Monday, September 06, 2010

Overnight Sail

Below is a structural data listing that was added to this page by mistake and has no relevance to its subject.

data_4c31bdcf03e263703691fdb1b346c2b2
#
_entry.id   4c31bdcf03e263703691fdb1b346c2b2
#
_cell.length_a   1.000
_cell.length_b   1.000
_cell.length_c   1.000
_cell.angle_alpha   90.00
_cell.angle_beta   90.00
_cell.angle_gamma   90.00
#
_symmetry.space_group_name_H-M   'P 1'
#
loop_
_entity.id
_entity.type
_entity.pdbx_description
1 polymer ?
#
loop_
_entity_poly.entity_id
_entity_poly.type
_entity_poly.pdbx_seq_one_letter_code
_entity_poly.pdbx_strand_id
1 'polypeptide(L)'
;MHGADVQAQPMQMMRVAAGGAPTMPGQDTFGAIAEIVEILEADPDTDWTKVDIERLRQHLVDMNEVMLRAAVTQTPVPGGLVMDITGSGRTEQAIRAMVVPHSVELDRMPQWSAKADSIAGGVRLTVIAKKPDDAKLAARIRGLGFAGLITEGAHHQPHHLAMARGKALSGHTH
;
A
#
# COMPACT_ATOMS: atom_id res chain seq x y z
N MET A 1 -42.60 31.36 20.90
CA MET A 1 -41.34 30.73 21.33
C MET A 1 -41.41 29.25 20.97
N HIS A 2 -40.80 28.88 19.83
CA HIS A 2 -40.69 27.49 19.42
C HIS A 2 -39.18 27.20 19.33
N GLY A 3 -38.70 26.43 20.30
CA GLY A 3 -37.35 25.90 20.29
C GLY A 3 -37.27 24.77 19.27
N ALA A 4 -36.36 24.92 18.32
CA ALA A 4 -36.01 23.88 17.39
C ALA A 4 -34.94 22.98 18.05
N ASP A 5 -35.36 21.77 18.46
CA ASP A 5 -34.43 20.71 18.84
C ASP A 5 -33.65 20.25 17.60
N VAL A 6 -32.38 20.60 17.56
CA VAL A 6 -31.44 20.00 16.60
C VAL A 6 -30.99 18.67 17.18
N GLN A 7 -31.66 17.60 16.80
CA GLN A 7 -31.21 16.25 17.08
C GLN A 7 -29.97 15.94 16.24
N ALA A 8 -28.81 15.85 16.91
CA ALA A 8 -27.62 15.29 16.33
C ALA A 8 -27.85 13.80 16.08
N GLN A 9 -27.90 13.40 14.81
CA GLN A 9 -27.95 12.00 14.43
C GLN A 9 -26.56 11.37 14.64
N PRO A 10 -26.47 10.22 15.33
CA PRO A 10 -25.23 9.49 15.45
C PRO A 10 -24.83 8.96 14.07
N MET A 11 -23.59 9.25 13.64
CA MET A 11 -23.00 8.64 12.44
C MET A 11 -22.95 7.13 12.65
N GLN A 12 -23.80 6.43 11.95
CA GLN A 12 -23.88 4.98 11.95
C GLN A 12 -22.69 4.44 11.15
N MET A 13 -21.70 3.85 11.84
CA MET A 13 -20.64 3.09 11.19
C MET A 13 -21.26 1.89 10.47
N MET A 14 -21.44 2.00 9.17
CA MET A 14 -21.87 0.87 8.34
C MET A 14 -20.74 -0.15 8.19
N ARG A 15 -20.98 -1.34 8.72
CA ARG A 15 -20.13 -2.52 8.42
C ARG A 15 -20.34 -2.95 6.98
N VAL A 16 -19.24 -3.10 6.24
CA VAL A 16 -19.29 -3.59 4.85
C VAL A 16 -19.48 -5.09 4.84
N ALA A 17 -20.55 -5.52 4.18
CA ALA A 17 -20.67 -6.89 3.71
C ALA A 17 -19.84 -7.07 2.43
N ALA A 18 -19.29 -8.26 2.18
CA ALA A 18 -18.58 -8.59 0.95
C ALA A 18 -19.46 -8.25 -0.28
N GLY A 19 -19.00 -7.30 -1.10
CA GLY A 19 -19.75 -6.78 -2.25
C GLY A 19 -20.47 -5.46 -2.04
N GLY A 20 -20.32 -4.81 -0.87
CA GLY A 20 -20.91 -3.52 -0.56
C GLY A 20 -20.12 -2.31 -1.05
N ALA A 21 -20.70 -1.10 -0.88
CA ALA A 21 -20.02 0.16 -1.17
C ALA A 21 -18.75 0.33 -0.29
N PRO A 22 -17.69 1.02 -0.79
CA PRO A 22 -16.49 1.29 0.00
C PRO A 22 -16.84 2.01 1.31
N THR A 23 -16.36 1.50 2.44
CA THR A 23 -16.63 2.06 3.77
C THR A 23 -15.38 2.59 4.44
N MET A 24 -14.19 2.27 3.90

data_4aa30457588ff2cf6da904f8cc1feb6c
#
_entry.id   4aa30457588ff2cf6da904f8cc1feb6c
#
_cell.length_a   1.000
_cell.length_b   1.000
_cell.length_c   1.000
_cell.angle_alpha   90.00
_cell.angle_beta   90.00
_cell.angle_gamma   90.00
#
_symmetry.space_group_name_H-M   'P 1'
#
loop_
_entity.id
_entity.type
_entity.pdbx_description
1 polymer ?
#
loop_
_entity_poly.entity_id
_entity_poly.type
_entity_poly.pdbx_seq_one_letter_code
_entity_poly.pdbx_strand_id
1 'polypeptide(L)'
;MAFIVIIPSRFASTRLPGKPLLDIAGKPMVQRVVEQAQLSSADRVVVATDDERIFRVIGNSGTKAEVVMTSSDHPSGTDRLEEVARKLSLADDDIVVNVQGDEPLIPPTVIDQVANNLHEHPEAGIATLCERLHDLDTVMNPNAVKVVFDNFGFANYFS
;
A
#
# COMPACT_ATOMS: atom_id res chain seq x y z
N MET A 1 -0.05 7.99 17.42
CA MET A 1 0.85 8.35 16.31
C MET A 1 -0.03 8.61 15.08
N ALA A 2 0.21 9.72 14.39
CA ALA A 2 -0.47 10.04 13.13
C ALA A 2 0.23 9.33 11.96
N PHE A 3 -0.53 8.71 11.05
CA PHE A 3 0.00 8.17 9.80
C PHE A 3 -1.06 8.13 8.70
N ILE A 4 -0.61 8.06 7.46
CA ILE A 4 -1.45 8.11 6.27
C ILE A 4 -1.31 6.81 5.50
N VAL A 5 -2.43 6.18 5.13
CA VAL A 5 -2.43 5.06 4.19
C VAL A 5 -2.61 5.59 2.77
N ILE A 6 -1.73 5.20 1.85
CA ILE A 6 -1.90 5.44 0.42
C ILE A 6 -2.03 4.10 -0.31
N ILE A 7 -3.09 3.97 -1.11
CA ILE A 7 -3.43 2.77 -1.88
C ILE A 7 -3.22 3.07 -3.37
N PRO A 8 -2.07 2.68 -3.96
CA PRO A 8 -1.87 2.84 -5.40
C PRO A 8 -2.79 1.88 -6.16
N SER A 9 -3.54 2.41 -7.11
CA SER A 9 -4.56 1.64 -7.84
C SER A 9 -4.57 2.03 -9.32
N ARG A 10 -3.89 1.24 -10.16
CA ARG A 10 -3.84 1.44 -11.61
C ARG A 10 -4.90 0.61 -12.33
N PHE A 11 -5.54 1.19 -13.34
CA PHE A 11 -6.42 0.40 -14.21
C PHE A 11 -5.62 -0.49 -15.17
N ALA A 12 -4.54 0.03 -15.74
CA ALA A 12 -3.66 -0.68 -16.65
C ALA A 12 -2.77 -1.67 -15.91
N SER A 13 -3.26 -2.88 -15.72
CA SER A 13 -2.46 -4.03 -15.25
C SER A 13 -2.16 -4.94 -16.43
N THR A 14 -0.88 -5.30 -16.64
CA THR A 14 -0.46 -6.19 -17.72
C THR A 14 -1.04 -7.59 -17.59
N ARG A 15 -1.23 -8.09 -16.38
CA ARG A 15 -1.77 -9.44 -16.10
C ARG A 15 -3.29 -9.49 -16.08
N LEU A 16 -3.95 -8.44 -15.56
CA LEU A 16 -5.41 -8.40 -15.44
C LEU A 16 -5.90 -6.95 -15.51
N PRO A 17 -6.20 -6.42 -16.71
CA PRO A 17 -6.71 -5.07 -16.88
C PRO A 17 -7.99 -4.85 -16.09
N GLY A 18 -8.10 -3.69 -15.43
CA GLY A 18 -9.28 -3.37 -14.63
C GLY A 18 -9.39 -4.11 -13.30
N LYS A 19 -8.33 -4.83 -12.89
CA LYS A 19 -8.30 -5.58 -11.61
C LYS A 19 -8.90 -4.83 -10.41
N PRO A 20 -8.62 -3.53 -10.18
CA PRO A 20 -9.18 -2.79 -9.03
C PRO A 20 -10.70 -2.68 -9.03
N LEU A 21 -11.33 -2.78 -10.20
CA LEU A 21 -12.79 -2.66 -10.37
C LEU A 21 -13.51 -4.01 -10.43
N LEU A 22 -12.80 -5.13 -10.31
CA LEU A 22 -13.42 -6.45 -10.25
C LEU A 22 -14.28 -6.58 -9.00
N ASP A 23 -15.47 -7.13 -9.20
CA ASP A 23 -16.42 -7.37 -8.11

The Baja Ha Ha cruiser rally fleet is headed out of San Diego on October 25th. We are expecting 200 sailboats and 600 sailors for the 17th annual cruise down the 750 mile coast of Baja California. I will be heading to Mexico with the fleet on a boat named Rainbow, a 36' cat. We had a training sail this past weekend that took us 40 miles out onto the ocean for an overnight sail. It was wild and windy as we exited the bay with the wind in the low twenties for the majority of the trip. Four of us are onboard on 4 hour shifts, with two on watch at all times. The waves were 4-8 feet but not breaking. The day was gray and it was doubtful we would see the sun. We held a southwest course out the Gate that did not allow us to spot the Farallones. As the afternoon came to an end, the skies cleared and the sun and blue sky shone our way. I mentioned that I have seen three green flashes in my life (a huge shaft of green light shoots from the sunset, only visible over the ocean) and that we should begin a quest to catch one on the trip. We were having a wild ride with boat speed around 9 knots in large waves but the boat was handling it well with the course we were on. Only 2000 miles to Hawaii if we held course! No, no, let's stay focused. I went below to prepare some Pumpkin Bisque for the crew. All is fine until I start on the main course of Mango Salmon. We had heaved to, slowing the boat down, but not really changing the motion. I ran up on deck to feed the fish for the first time in my boating life. I headed back to the galley not feeling 100%. I was able to complete the meal and then went to the bunk for some rest. My next watch was from 2300-0300. The midnight watch. The boat had remained heaved to and we were in fine shape. Watch out for boats and slowly head towards San Francisco at 2-3 knots. At 30 miles off the coast, we could see a multitude of stars and the Milky Way streamed across the sky. Very impressive. The Skipper Cliff, came on deck at 2pm and we decided to douse the main as the wind was hitting 27 at times. We went down to jib alone and started our journey back to the city. As I went off watch, I could see lots of bioluminesence behind the boat. Almost looking like fireflies on the stern. I went off into a deep sleep as the boat headed west. Morning comes early and I am back on deck at 0700. The Gate is ahead and we head in on a nice flood. Breakfast prep is not a problem as the seas are calm. We finish up with a nice sail on the bay. Cliff has done a masterful job at setting up a strong and capable boat. It going to be a sweet sail to the Cape!

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